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their affociates. In that cafe, there were few Whigs, fo loft to all fenfe of fhame, as would choose to be one of a handful of English Proteftants, at the head of a. numerous body of Sectaries of all kinds, Infidels, and Atheists; as there would be few Tories, who would wish to appear leaders of Papifts and Jacobites only. Under the name of Church of-England-man, none of thofe enemies to our conftitution could have lifted whereas, under the vague names of Whig and Tory, perfons of all denominations and principles were enrolled without fcruple, by both, merely to encrease their numbers, and fwell the cry. This project, for the uniting of parties, feems to have taken ftrong poffef fion of Swift, and not to have quitted him for some time, as we find he mentions it in a letter to Colonel Hunter, in the beginning of the following year. However, if this defign failed, he was determined, whenever matters fhould come to an open rupture between the parties, not to remain neutral; but to choose that fide, which, upon the whole, should appear to him the best, according to the maxim before laid down. In order therefore to render himself of the greater confequence, he seems to have exerted himself this year in the difplay of his various talents. Befide the two admirable tracts before-mentioned, he published, "A Letter from a Member of the House of Commons in Ireland, to a Member of the House of Commons in England, concerning the Sacramental Test." As he, always kept a watchful eye upon the motions of the Prefbyterians, the intention of this piece was, not only to fruftrate their attempt to get the Teft Act repealed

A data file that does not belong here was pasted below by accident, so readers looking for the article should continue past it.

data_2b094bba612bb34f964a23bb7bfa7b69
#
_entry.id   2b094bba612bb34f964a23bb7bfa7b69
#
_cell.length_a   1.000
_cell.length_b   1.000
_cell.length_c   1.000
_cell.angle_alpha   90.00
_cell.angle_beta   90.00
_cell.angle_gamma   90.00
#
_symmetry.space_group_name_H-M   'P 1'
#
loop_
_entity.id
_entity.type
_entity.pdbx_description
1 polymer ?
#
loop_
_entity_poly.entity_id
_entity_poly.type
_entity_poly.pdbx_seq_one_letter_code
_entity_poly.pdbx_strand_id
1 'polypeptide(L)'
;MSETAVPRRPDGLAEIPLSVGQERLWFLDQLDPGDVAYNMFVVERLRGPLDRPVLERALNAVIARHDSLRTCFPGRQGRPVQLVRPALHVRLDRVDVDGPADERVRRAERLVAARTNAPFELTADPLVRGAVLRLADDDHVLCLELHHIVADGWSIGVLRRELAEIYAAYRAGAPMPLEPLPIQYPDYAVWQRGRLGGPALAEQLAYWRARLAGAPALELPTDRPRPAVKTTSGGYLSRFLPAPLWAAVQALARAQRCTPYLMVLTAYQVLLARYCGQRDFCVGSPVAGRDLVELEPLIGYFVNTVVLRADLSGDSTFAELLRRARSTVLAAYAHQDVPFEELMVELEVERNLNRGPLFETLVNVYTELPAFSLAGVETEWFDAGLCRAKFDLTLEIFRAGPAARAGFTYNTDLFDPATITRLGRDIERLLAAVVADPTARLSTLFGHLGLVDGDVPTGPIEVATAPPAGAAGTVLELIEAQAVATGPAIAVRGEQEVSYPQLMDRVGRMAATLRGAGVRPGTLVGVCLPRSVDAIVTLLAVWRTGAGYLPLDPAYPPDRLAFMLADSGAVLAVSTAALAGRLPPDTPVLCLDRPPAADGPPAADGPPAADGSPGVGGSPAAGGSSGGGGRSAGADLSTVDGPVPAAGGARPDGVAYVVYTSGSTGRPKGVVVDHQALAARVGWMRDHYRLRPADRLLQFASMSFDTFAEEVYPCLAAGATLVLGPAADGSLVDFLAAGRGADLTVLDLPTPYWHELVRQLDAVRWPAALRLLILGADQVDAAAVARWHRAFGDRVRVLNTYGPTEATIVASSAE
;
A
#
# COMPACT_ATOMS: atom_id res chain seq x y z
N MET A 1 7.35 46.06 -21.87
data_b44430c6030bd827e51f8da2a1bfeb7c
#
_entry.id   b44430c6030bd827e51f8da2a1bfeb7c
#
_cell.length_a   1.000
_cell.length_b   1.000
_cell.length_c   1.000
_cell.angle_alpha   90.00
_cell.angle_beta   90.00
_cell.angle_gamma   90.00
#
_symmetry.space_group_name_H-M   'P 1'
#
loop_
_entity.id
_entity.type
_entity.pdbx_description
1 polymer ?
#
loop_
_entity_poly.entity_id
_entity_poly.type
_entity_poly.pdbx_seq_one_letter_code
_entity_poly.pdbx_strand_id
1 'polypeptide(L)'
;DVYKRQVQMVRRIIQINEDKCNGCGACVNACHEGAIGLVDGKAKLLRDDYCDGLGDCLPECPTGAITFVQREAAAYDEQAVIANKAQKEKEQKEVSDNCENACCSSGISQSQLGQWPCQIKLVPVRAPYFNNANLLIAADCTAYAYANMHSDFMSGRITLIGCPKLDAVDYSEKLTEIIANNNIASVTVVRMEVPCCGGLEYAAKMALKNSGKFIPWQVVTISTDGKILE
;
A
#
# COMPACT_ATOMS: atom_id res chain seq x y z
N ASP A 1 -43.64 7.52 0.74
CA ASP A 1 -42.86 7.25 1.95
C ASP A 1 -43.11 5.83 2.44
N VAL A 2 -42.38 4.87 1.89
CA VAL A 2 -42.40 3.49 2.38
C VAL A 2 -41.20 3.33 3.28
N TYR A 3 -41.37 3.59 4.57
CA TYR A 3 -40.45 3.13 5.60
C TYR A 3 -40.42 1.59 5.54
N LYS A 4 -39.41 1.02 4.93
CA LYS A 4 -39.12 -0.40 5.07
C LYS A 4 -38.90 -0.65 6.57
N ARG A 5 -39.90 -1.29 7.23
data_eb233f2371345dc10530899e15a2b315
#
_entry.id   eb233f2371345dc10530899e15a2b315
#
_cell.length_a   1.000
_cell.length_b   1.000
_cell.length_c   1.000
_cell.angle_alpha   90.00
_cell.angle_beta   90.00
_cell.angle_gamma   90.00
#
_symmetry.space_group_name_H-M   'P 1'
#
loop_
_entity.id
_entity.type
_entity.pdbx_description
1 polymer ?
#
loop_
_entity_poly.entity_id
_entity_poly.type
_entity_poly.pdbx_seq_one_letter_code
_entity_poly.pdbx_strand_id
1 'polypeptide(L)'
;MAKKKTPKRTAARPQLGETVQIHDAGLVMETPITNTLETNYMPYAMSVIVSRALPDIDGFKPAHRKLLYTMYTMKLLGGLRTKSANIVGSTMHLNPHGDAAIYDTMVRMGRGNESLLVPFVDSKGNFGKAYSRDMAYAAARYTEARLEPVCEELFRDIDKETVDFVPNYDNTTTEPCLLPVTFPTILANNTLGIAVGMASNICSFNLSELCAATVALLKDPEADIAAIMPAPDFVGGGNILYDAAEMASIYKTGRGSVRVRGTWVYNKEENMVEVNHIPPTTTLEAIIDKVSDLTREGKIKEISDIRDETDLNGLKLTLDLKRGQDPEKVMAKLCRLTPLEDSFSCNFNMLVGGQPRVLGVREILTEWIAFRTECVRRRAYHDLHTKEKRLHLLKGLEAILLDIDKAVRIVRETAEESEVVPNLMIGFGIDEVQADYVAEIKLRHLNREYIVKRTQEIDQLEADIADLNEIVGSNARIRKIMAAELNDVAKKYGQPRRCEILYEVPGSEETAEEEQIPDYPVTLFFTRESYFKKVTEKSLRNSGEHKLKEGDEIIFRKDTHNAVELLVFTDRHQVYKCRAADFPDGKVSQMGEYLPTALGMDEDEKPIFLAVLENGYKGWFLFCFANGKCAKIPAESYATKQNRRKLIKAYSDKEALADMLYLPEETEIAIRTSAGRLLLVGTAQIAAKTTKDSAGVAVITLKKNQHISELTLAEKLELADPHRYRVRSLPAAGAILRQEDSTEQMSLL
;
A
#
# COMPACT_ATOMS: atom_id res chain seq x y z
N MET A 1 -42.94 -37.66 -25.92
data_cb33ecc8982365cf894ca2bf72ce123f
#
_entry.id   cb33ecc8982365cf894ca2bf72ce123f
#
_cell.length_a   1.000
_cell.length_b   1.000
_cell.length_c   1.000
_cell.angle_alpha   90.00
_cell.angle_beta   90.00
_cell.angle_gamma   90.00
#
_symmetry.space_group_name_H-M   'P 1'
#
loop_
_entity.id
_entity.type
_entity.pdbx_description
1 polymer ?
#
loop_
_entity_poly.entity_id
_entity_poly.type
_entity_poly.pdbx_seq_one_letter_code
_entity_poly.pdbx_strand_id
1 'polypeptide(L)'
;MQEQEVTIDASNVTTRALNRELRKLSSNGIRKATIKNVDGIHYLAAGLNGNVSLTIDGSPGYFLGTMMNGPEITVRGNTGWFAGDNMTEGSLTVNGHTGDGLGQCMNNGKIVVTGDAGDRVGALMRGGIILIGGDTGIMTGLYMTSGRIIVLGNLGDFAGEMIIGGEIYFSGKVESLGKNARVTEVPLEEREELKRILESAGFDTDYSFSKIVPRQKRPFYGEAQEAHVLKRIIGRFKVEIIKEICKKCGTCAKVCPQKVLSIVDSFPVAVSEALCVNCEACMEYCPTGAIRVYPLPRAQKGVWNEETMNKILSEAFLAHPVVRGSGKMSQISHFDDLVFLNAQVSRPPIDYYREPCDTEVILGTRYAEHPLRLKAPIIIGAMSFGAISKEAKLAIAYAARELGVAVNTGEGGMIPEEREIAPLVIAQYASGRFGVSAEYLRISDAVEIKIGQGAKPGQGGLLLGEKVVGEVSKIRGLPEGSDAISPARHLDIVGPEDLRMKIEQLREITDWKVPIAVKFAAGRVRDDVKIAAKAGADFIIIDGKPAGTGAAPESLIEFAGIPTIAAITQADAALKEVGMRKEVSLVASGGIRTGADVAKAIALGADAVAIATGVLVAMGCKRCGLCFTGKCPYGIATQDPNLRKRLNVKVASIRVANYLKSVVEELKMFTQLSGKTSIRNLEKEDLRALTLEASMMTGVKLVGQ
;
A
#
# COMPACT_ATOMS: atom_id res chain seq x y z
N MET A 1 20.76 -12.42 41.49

* I amufe myself fometimes with writing verses to Mrs. Finch, and fometimes with projects for the uniting of parties, which I perfect over night, and burn in the morning.
Swirr's firft Letter to Col. Hunter.